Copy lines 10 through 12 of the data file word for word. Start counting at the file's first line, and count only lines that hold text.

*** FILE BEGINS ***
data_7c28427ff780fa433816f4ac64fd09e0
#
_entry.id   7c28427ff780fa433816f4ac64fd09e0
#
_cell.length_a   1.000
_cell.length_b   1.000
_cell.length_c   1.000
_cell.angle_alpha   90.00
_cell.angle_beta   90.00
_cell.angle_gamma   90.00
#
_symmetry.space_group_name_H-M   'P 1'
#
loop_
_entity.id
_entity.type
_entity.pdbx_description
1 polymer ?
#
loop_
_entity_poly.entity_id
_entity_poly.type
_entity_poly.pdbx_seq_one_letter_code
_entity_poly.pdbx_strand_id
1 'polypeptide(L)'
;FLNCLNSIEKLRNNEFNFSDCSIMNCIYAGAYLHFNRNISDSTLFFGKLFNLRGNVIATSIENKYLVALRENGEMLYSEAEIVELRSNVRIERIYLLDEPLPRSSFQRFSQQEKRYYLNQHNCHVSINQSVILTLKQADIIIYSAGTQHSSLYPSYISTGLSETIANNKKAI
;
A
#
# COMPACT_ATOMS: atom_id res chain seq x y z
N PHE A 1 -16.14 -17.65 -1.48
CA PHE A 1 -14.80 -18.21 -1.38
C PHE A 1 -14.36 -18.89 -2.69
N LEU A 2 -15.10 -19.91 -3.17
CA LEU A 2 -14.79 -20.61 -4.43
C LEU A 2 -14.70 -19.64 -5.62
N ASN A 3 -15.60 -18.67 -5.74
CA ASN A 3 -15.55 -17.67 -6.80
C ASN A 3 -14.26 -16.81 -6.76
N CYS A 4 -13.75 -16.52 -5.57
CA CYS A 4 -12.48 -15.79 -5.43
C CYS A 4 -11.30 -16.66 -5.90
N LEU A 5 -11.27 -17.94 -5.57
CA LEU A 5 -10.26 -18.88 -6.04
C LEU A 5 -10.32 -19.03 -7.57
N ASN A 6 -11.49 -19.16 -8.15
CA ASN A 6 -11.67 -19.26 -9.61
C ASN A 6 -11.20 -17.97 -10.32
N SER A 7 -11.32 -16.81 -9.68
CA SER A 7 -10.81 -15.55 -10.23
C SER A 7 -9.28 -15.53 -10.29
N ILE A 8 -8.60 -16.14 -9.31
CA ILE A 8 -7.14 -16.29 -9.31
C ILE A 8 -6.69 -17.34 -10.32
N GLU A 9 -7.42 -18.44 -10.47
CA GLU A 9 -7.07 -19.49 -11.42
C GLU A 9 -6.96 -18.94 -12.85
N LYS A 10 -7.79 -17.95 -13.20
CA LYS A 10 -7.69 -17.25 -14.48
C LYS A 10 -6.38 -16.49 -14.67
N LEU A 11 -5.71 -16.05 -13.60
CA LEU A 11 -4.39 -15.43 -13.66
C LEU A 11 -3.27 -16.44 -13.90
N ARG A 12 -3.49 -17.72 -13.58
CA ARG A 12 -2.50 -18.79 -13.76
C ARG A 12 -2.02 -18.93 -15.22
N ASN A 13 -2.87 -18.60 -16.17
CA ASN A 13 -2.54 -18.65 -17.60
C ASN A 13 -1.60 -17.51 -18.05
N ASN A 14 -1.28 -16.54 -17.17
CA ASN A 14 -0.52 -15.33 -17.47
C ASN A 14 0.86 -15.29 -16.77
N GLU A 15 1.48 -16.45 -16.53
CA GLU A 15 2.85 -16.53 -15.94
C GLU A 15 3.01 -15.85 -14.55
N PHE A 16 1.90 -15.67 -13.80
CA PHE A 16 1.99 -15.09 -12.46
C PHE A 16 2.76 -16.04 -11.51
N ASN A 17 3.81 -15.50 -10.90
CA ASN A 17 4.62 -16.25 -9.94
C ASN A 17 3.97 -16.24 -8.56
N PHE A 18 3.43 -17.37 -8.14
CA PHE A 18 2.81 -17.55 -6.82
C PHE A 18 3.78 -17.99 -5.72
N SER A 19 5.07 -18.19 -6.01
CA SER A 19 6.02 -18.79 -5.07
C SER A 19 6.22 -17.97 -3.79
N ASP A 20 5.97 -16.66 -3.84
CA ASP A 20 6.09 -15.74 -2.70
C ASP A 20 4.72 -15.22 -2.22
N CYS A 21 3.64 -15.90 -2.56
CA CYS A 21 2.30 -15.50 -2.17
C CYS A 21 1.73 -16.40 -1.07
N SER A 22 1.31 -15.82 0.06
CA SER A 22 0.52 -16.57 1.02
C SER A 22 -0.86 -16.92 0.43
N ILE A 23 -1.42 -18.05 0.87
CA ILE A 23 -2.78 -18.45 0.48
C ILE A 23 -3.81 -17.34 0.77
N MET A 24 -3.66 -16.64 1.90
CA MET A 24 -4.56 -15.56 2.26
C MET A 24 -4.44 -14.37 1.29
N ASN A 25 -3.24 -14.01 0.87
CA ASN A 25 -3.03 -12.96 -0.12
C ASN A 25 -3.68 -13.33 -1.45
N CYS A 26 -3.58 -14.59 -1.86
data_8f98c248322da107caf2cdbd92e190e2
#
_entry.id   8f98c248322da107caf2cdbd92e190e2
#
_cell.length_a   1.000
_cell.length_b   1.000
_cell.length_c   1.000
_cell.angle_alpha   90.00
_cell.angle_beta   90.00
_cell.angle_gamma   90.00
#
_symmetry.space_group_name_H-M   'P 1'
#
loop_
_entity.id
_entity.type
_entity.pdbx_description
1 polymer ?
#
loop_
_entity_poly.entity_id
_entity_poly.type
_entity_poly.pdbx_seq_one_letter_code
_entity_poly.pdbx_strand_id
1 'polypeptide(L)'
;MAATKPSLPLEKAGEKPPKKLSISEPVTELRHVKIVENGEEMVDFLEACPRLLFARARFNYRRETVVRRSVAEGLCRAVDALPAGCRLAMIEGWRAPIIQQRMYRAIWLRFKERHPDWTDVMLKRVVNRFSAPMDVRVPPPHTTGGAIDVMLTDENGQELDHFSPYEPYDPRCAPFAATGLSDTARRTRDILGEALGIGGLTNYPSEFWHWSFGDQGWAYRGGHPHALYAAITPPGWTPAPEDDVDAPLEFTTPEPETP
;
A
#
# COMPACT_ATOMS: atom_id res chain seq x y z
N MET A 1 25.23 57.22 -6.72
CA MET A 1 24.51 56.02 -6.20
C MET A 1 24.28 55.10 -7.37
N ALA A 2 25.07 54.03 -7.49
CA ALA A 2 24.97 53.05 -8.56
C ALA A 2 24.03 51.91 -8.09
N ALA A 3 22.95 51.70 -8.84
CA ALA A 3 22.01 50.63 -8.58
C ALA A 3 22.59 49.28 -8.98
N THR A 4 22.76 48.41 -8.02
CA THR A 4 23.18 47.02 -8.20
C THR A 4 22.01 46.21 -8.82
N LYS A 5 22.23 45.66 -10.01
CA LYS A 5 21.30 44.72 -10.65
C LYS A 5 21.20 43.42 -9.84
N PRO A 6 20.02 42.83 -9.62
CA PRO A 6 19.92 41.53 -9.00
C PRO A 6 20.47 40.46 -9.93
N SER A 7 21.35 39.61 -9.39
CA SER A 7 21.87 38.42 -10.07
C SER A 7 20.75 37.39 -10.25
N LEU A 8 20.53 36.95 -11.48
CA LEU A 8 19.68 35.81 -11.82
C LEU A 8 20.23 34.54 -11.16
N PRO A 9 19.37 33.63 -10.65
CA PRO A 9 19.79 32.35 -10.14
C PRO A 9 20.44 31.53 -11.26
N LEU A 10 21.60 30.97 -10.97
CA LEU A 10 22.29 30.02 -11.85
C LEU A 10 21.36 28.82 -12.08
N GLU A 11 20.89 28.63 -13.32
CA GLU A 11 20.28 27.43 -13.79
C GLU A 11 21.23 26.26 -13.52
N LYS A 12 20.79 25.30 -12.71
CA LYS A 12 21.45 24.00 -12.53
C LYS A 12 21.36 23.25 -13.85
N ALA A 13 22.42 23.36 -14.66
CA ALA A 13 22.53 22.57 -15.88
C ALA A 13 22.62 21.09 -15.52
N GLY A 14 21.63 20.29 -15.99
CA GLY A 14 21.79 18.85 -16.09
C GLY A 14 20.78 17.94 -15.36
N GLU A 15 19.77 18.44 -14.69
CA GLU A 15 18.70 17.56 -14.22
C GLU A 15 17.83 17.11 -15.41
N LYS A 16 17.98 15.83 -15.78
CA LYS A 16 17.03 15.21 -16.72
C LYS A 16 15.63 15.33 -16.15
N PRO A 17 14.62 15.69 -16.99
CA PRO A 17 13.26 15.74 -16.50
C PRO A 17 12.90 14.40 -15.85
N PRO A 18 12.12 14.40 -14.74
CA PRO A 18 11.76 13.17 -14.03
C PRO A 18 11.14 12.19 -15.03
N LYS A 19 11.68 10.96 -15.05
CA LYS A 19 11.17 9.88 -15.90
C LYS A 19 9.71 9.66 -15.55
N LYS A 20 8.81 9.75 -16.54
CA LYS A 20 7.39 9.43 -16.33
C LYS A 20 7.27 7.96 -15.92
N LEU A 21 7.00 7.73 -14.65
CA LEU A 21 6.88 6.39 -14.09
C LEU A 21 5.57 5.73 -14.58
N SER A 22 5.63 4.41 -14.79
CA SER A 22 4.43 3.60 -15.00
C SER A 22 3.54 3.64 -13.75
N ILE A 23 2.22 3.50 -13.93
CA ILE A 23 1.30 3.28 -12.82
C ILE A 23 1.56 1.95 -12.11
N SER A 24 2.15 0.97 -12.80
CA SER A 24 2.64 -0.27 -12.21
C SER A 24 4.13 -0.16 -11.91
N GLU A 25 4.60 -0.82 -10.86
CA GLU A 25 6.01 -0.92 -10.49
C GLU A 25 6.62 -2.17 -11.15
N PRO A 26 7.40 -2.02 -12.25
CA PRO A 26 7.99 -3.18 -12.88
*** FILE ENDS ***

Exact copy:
_cell.angle_gamma   90.00
#
_symmetry.space_group_name_H-M   'P 1'